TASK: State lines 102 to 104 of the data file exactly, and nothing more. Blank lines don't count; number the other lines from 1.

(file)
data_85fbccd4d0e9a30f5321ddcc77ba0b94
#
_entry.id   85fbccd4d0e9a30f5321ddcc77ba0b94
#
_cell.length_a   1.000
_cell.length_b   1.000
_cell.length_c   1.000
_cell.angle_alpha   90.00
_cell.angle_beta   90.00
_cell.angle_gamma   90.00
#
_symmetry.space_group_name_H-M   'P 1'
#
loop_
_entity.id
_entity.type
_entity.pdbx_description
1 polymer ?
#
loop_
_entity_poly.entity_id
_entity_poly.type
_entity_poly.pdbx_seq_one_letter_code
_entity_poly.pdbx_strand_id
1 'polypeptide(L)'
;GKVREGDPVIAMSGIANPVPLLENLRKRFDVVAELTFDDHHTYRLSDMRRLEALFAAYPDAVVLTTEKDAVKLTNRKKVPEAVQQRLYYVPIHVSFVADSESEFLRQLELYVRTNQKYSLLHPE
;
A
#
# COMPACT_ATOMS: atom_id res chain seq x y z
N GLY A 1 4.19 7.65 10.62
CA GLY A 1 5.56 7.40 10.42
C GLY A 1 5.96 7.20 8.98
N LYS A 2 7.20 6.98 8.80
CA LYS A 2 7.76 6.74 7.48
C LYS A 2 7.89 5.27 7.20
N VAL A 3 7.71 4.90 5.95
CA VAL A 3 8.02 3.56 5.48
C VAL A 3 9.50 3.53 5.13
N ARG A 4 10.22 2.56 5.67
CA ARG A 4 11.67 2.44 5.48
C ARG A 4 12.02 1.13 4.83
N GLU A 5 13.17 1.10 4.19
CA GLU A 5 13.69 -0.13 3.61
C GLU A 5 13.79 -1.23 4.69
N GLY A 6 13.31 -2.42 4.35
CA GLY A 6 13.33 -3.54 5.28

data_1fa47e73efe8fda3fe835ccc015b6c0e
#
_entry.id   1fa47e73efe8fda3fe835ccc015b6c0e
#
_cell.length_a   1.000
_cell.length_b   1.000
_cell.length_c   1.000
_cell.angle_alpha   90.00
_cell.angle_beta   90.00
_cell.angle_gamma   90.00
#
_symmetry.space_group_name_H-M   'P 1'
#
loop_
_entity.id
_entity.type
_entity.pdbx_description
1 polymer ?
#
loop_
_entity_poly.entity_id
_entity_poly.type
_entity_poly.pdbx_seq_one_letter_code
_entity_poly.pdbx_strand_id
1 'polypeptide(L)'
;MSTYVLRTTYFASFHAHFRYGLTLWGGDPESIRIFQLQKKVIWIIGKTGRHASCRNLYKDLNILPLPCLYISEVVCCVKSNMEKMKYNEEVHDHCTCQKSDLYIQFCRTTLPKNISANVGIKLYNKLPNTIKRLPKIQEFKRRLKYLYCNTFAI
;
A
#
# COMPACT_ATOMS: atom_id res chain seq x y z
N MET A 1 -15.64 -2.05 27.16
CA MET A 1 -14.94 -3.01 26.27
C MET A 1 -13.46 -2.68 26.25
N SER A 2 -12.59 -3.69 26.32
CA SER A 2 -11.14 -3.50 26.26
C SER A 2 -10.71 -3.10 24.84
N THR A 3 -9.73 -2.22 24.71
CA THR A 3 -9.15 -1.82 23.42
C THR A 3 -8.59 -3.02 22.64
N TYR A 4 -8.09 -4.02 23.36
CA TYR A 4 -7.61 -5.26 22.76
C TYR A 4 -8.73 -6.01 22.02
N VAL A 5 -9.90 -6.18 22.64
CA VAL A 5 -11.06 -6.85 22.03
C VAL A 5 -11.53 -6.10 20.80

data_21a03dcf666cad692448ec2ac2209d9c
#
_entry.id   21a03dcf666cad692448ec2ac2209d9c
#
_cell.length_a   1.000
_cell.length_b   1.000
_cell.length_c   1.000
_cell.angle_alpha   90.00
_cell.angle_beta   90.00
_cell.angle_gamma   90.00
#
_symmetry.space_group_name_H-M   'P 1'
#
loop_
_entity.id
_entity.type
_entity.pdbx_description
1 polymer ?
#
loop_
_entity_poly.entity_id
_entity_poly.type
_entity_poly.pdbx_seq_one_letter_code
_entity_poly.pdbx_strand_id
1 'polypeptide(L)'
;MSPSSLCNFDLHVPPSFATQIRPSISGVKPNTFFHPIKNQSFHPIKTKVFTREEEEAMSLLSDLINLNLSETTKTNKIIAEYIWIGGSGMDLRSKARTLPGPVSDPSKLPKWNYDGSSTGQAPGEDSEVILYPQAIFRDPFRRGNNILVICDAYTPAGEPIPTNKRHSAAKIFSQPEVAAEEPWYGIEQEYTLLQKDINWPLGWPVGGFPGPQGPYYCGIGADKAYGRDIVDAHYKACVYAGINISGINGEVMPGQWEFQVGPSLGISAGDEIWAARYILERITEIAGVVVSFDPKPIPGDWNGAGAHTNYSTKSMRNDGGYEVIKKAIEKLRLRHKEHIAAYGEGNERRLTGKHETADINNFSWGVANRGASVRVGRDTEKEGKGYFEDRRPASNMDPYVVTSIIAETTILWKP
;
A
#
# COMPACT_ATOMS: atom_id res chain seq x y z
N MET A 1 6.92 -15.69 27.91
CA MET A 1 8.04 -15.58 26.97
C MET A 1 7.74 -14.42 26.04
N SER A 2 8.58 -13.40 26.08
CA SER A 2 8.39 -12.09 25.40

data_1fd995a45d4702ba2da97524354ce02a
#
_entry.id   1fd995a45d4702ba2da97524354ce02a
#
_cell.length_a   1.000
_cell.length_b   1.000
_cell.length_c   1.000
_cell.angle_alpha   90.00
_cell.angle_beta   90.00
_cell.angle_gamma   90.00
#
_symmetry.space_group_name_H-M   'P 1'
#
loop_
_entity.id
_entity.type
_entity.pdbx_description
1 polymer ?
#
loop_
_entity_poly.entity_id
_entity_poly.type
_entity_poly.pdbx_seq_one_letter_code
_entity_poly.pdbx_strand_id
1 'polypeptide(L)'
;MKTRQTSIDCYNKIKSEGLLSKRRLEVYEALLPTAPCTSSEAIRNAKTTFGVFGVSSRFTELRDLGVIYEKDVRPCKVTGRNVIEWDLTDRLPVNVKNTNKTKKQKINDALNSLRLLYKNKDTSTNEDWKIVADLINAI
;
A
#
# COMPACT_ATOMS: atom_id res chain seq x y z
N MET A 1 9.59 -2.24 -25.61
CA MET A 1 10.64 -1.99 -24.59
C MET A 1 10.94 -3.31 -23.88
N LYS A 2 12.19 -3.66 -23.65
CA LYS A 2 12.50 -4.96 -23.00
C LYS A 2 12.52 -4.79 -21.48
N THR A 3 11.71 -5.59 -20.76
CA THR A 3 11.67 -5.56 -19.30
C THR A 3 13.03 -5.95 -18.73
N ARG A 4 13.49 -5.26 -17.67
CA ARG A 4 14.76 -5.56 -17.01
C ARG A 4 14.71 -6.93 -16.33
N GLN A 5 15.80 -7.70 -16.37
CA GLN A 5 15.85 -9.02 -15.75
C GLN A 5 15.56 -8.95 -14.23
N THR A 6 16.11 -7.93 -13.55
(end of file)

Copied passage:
_cell.angle_gamma   90.00
#
_symmetry.space_group_name_H-M   'P 1'